Convicted of murder: teenager obsessed by occult

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The Independent Online

A teenage boy obsessed by the occult and the music of the singer Marilyn Manson was convicted yesterday of the murder and mutilation of his 14-year-old girlfriend.

A teenage boy obsessed by the occult and the music of the singer Marilyn Manson was convicted yesterday of the murder and mutilation of his 14-year-old girlfriend.

Luke Mitchell, 16, faces life imprisonment for the "the most gruesome killing of recent years" after he was found guilty of murdering Jodi Jones in June 2003.

A jury of eight women and seven men took just five hours to convict Mitchell, who was 14 at the time of the crime, after a 42-day trial at the High Court in Edinburgh - the longest single-accused murder trial in Scottish legal history.

The victim, who was described as a "caring" and "thoughtful" schoolgirl, was killed after going to meet her boyfriend, who lived less than a mile from her home in Dalkeith, Midlothian

Her naked and mutilated body was discovered by her family in circumstances which prosecutors said resembled the notorious "Black Dahlia" murder of a Hollywood starlet in the 1940s - celebrated in song by the musician Marilyn Manson. Just as the teenagers responsible for the Columbine High School massacre in the USA regularly listened to Manson's music, Mitchell - a self-proclaimed Goth with a fascination with horror films and Satanism - was also said to be under the spell of the pop star, and the wounds left on Jodi's naked body were similar to Manson's paintings of the 1947 murder.

Suspicion fell on Mitchell within days of the crime because of inconsistencies in his story, witness accounts of his suspicious behaviour and a sighting of somebody matching his description at the murder scene.

Despite there being no scientific evidence linking Mitchell to the murder or even a clear motive, the circumstantial case presented by the prosecution was enough for the jury to reject Mitchell's special defence of alibi - claiming that he was in or around his home at the time of the killing.

Judge Lord Nimmo Smith told the teenager he would face "detention without limit of time" for what he described as a "truly evil murder".

"What you did was to subject Jodi to a horrible death and one can only hope it was mercifully quick," said Lord Nimmo Smith. "There must, however, have been a time before she became unconscious when she knew that you, her boyfriend, whom she held in affection and trust and whom she left joyfully to meet, had turned into a fiend.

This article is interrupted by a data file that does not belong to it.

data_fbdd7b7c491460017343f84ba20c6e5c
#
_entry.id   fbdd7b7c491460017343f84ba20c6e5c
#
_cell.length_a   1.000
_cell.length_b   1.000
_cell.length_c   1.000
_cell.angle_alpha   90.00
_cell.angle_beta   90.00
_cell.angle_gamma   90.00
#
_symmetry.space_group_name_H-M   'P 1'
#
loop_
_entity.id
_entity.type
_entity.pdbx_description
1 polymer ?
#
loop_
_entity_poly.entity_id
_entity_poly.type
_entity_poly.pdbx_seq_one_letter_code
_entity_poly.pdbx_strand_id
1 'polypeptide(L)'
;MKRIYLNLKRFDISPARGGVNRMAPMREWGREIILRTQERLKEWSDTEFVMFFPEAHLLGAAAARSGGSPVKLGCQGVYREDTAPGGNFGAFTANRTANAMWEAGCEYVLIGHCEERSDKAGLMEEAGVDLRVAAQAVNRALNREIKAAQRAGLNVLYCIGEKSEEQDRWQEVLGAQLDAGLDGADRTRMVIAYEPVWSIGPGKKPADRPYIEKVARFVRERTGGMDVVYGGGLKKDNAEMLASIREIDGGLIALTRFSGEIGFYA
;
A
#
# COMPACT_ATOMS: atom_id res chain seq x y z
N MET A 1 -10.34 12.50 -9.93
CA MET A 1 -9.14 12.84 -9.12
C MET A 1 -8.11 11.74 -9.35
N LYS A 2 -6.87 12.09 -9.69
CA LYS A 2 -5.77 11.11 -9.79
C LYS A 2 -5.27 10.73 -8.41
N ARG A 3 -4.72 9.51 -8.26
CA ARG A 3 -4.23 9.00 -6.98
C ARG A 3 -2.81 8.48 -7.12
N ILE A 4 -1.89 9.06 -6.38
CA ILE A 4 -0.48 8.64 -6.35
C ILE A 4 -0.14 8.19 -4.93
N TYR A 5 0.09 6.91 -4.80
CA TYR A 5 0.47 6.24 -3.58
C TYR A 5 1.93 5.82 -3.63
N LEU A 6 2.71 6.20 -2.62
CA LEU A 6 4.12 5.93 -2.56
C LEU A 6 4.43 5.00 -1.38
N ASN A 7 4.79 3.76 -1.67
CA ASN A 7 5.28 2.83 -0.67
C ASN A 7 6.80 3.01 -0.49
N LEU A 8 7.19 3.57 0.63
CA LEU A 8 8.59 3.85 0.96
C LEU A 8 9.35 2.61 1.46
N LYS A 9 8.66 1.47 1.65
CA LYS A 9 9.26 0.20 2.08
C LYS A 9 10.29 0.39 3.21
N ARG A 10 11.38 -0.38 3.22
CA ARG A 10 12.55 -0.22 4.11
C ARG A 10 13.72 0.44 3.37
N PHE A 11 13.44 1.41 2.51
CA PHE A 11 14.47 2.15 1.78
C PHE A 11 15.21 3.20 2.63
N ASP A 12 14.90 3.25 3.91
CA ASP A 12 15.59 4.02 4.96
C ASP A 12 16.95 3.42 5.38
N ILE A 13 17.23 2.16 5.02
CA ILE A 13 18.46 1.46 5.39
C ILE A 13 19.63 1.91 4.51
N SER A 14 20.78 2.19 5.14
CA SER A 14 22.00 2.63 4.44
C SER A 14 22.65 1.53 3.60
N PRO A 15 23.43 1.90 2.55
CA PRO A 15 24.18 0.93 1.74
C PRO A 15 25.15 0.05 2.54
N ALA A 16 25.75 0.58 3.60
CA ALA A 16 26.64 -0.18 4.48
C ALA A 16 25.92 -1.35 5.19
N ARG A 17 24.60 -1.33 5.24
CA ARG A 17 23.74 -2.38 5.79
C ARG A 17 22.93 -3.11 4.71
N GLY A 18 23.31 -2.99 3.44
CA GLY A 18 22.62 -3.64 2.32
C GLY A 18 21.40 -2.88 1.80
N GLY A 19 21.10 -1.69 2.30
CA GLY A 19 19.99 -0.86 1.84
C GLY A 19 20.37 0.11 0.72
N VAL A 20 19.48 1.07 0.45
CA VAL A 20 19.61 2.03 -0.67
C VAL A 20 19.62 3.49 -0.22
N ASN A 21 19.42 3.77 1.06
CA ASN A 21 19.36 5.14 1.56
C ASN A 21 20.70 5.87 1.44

"She still had her life ahead of her and you snuffed it out. She was loved by her family and you have left them bereft.

"The horror of what you have done has changed many lives and will last far beyond any sentence I can pass on you."

Sentencing was deferred for background reports to help determine the minimum period Mitchell will have to serve before being considered for release.

Jodi's family welcomed the outcome. Her uncle Kevin Walker said the verdict brought justice. "The family has had to bare its soul to ensure that justice could prevail," he said. "Whatever sentence is passed will not be enough to reform the evil that spawned this case." Jodi's mother paid tribute to her "little mentor" but said her daughter would not have liked the "notoriety" death brought.

Mrs Jones said that Jodi had been happy in her relationship with Mitchell, her first boyfriend, after having to deal with the suicide of her father, Jimmy, in 1998. "She had come to a point in her life of getting through her low self-esteem ," Mrs Jones said.

Described as "strong minded" and "a bit of a rebel", "Toad" as she was affectionately known within the family, had been in an under-age sexual relationship with Mitchell for three months, had a history of self-harm and was a regular user of cannabis.

On the day she died, Jodi went to visit Mitchell, the product of a broken home who was obsessed with evil and once carved the number 666 on his arm for a bet.

His school books were daubed with Satanic symbols and slogans such as "Satan lives" and "Evil is the way". He once wrote in a school essay: "People like you need Satanic people like me to keep the balance" and "Once you shake hands with the Devil you then have truly experienced life".

The self-proclaimed Goth, who claimed to smoke up to 80 cannabis joints a day and once boasted to friends that he could imagine himself "getting stoned" and killing someone, was a keen collector of knives.

A search of Mitchell's bedroom by police uncovered a number of sinister items, including an empty knife sheath bearing the numbers 666 and Jodi's initials along with her dates of birth and death.

Detective Superintendent Craig Dobbie, who led the investigation, which was the largest Lothian and Borders Police case for 20 years and involved dozens of officers, said he was "delighted" at the verdict.

"I'm really delighted that the jury had the courage to make what was a very difficult decision for them, but one which was the correct decision," he said.